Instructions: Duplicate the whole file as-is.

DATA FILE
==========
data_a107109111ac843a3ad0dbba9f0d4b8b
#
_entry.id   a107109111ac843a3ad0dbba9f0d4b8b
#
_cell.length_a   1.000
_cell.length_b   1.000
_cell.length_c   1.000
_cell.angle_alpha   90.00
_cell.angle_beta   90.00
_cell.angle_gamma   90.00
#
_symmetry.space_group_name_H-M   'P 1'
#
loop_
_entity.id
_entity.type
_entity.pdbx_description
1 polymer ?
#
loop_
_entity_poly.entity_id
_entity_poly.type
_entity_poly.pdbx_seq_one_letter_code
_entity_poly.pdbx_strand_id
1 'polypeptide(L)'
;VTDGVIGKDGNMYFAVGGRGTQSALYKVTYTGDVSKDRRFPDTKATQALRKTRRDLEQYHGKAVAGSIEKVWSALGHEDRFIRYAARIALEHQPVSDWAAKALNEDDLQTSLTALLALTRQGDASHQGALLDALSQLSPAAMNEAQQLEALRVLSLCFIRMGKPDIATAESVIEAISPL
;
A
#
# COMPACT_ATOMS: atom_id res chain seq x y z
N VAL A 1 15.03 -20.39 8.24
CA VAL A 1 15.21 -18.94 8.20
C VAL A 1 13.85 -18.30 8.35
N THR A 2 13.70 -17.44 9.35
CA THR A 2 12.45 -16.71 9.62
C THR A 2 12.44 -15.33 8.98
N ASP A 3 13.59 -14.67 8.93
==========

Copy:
data_a107109111ac843a3ad0dbba9f0d4b8b
#
_entry.id   a107109111ac843a3ad0dbba9f0d4b8b
#
_cell.length_a   1.000
_cell.length_b   1.000
_cell.length_c   1.000
_cell.angle_alpha   90.00
_cell.angle_beta   90.00
_cell.angle_gamma   90.00
#
_symmetry.space_group_name_H-M   'P 1'
#
loop_
_entity.id
_entity.type
_entity.pdbx_description
1 polymer ?
#
loop_
_entity_poly.entity_id
_entity_poly.type
_entity_poly.pdbx_seq_one_letter_code
_entity_poly.pdbx_strand_id
1 'polypeptide(L)'
;VTDGVIGKDGNMYFAVGGRGTQSALYKVTYTGDVSKDRRFPDTKATQALRKTRRDLEQYHGKAVAGSIEKVWSALGHEDRFIRYAARIALEHQPVSDWAAKALNEDDLQTSLTALLALTRQGDASHQGALLDALSQLSPAAMNEAQQLEALRVLSLCFIRMGKPDIATAESVIEAISPL
;
A
#
# COMPACT_ATOMS: atom_id res chain seq x y z
N VAL A 1 15.03 -20.39 8.24
CA VAL A 1 15.21 -18.94 8.20
C VAL A 1 13.85 -18.30 8.35
N THR A 2 13.70 -17.44 9.35
CA THR A 2 12.45 -16.71 9.62
C THR A 2 12.44 -15.33 8.98
N ASP A 3 13.59 -14.67 8.93